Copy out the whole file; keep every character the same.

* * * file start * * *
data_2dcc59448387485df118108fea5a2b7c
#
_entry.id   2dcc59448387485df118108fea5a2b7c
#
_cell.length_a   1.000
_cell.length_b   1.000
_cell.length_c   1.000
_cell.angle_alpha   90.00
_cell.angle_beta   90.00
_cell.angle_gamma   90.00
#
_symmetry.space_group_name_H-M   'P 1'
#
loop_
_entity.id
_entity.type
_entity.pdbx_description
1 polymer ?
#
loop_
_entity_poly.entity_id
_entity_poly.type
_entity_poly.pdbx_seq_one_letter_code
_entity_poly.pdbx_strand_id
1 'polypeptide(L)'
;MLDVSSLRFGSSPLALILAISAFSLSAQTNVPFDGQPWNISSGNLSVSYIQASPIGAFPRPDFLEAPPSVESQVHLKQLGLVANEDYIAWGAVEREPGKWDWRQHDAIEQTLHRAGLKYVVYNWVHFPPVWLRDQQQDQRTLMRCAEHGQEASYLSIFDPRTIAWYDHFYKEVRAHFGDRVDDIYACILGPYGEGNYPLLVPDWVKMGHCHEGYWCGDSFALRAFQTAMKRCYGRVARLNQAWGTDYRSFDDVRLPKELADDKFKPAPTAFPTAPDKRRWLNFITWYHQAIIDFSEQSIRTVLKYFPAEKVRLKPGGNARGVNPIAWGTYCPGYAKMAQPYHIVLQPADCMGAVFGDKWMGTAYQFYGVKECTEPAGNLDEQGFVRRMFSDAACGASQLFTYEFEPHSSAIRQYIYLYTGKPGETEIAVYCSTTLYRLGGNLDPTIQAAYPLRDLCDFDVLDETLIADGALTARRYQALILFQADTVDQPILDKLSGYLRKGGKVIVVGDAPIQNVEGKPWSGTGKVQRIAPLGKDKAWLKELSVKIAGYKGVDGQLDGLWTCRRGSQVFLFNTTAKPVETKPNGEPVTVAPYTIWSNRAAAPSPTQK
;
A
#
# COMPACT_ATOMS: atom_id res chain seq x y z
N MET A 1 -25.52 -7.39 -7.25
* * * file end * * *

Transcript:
data_2dcc59448387485df118108fea5a2b7c
#
_entry.id   2dcc59448387485df118108fea5a2b7c
#
_cell.length_a   1.000
_cell.length_b   1.000
_cell.length_c   1.000
_cell.angle_alpha   90.00
_cell.angle_beta   90.00
_cell.angle_gamma   90.00
#
_symmetry.space_group_name_H-M   'P 1'
#
loop_
_entity.id
_entity.type
_entity.pdbx_description
1 polymer ?
#
loop_
_entity_poly.entity_id
_entity_poly.type
_entity_poly.pdbx_seq_one_letter_code
_entity_poly.pdbx_strand_id
1 'polypeptide(L)'
;MLDVSSLRFGSSPLALILAISAFSLSAQTNVPFDGQPWNISSGNLSVSYIQASPIGAFPRPDFLEAPPSVESQVHLKQLGLVANEDYIAWGAVEREPGKWDWRQHDAIEQTLHRAGLKYVVYNWVHFPPVWLRDQQQDQRTLMRCAEHGQEASYLSIFDPRTIAWYDHFYKEVRAHFGDRVDDIYACILGPYGEGNYPLLVPDWVKMGHCHEGYWCGDSFALRAFQTAMKRCYGRVARLNQAWGTDYRSFDDVRLPKELADDKFKPAPTAFPTAPDKRRWLNFITWYHQAIIDFSEQSIRTVLKYFPAEKVRLKPGGNARGVNPIAWGTYCPGYAKMAQPYHIVLQPADCMGAVFGDKWMGTAYQFYGVKECTEPAGNLDEQGFVRRMFSDAACGASQLFTYEFEPHSSAIRQYIYLYTGKPGETEIAVYCSTTLYRLGGNLDPTIQAAYPLRDLCDFDVLDETLIADGALTARRYQALILFQADTVDQPILDKLSGYLRKGGKVIVVGDAPIQNVEGKPWSGTGKVQRIAPLGKDKAWLKELSVKIAGYKGVDGQLDGLWTCRRGSQVFLFNTTAKPVETKPNGEPVTVAPYTIWSNRAAAPSPTQK
;
A
#
# COMPACT_ATOMS: atom_id res chain seq x y z
N MET A 1 -25.52 -7.39 -7.25